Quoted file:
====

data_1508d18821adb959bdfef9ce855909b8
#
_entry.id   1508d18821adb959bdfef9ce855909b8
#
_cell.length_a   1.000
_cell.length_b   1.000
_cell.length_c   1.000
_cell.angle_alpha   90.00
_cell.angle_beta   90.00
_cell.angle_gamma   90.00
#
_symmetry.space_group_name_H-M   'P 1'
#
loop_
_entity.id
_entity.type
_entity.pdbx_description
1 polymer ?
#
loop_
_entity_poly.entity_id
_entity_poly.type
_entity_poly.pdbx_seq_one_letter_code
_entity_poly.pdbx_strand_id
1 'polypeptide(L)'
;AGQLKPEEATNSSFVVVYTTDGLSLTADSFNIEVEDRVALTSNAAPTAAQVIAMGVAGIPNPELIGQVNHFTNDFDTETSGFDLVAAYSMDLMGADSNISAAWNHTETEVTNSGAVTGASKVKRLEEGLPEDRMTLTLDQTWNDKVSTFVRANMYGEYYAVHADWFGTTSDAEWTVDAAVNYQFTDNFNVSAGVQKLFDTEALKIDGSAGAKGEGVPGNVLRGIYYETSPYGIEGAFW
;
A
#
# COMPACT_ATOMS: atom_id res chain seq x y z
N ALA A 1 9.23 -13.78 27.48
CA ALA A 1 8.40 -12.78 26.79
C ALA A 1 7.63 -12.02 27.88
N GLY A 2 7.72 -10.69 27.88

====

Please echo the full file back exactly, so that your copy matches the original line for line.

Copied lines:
data_1508d18821adb959bdfef9ce855909b8
#
_entry.id   1508d18821adb959bdfef9ce855909b8
#
_cell.length_a   1.000
_cell.length_b   1.000
_cell.length_c   1.000
_cell.angle_alpha   90.00
_cell.angle_beta   90.00
_cell.angle_gamma   90.00
#
_symmetry.space_group_name_H-M   'P 1'
#
loop_
_entity.id
_entity.type
_entity.pdbx_description
1 polymer ?
#
loop_
_entity_poly.entity_id
_entity_poly.type
_entity_poly.pdbx_seq_one_letter_code
_entity_poly.pdbx_strand_id
1 'polypeptide(L)'
;AGQLKPEEATNSSFVVVYTTDGLSLTADSFNIEVEDRVALTSNAAPTAAQVIAMGVAGIPNPELIGQVNHFTNDFDTETSGFDLVAAYSMDLMGADSNISAAWNHTETEVTNSGAVTGASKVKRLEEGLPEDRMTLTLDQTWNDKVSTFVRANMYGEYYAVHADWFGTTSDAEWTVDAAVNYQFTDNFNVSAGVQKLFDTEALKIDGSAGAKGEGVPGNVLRGIYYETSPYGIEGAFW
;
A
#
# COMPACT_ATOMS: atom_id res chain seq x y z
N ALA A 1 9.23 -13.78 27.48
CA ALA A 1 8.40 -12.78 26.79
C ALA A 1 7.63 -12.02 27.88
N GLY A 2 7.72 -10.69 27.88